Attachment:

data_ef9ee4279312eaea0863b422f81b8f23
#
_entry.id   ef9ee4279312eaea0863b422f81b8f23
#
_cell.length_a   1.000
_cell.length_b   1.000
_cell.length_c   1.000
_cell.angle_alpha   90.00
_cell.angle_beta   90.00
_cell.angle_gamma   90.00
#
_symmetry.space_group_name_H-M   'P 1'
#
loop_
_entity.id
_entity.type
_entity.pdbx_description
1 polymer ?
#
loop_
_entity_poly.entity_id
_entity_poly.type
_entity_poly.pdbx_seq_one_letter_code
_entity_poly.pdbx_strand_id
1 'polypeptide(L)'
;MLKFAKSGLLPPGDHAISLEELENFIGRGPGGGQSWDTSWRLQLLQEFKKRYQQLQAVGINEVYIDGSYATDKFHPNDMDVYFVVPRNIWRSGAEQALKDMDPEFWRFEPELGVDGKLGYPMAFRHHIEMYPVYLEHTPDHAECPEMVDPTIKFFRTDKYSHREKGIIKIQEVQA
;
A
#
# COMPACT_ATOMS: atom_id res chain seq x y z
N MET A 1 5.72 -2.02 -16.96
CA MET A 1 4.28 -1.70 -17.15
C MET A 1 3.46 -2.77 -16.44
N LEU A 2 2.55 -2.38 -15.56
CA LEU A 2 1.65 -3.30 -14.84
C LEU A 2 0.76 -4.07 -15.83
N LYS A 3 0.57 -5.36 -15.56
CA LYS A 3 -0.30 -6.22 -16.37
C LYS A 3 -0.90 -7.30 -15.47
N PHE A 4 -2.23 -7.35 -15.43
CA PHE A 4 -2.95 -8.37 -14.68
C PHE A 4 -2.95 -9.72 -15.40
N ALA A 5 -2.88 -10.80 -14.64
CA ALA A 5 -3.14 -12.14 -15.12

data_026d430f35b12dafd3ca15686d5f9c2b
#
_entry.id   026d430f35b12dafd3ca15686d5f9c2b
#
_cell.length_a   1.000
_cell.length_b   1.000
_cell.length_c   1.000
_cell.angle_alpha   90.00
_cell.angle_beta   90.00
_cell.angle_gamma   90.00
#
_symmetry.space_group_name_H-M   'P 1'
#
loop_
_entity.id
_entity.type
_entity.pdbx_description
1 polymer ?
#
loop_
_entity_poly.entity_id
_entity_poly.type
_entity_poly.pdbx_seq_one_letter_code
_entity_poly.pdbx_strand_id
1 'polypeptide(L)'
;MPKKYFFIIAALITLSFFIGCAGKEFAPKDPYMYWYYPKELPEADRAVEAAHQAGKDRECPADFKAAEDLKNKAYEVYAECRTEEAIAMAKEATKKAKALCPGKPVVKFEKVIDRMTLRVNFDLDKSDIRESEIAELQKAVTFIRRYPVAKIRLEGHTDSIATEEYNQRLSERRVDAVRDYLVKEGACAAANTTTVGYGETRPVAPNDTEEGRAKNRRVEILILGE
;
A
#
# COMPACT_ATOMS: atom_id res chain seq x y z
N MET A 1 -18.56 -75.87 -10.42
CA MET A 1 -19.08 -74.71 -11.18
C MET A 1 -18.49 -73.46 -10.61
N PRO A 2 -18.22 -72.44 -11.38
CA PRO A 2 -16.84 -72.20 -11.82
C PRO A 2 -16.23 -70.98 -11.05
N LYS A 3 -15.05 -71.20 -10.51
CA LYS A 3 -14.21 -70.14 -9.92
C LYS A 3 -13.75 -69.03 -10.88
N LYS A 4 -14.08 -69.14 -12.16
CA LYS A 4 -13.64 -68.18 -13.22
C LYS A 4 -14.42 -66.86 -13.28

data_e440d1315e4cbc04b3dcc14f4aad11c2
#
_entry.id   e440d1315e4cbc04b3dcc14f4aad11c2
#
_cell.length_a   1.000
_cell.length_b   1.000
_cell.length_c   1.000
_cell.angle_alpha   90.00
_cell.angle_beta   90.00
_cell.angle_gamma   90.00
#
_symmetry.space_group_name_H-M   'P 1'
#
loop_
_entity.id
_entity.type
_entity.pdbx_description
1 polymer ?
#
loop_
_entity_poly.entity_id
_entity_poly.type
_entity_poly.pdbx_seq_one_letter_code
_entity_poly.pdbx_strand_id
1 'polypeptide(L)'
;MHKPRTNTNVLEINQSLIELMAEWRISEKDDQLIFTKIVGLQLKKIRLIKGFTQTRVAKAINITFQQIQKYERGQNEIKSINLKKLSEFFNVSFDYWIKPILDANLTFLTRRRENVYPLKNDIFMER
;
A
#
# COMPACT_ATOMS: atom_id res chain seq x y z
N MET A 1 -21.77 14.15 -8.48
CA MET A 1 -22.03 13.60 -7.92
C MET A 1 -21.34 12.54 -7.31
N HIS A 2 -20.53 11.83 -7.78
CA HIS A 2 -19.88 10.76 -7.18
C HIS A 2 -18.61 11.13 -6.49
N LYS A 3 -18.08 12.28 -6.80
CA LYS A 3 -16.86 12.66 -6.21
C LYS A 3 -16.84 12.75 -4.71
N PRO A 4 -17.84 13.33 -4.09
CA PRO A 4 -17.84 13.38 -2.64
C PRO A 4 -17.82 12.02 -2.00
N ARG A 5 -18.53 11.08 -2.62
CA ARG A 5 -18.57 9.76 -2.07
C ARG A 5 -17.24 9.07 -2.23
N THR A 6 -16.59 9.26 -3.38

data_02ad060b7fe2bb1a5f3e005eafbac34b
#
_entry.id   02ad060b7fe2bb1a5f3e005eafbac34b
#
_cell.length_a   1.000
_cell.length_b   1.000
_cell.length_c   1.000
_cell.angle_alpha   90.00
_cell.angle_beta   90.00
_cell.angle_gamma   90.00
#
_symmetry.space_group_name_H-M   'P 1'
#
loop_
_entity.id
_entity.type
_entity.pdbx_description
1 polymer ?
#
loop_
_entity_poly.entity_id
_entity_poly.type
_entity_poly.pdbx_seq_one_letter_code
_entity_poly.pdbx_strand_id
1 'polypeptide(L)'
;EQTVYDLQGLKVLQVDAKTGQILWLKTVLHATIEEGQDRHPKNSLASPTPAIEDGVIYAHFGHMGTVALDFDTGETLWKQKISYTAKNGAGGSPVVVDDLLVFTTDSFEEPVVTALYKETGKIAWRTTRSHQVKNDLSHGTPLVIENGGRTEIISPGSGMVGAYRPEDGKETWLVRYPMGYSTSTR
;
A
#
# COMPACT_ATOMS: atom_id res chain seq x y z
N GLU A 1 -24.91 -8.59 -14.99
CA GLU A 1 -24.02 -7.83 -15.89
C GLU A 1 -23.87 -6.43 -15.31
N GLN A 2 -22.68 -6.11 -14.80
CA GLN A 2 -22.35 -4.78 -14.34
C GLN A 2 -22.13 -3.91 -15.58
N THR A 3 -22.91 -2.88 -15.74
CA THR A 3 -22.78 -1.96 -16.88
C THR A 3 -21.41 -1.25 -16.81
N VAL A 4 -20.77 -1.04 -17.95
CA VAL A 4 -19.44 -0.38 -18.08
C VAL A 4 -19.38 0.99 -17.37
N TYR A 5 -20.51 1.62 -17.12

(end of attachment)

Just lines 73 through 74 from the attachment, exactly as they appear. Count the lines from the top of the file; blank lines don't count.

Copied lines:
#
# COMPACT_ATOMS: atom_id res chain seq x y z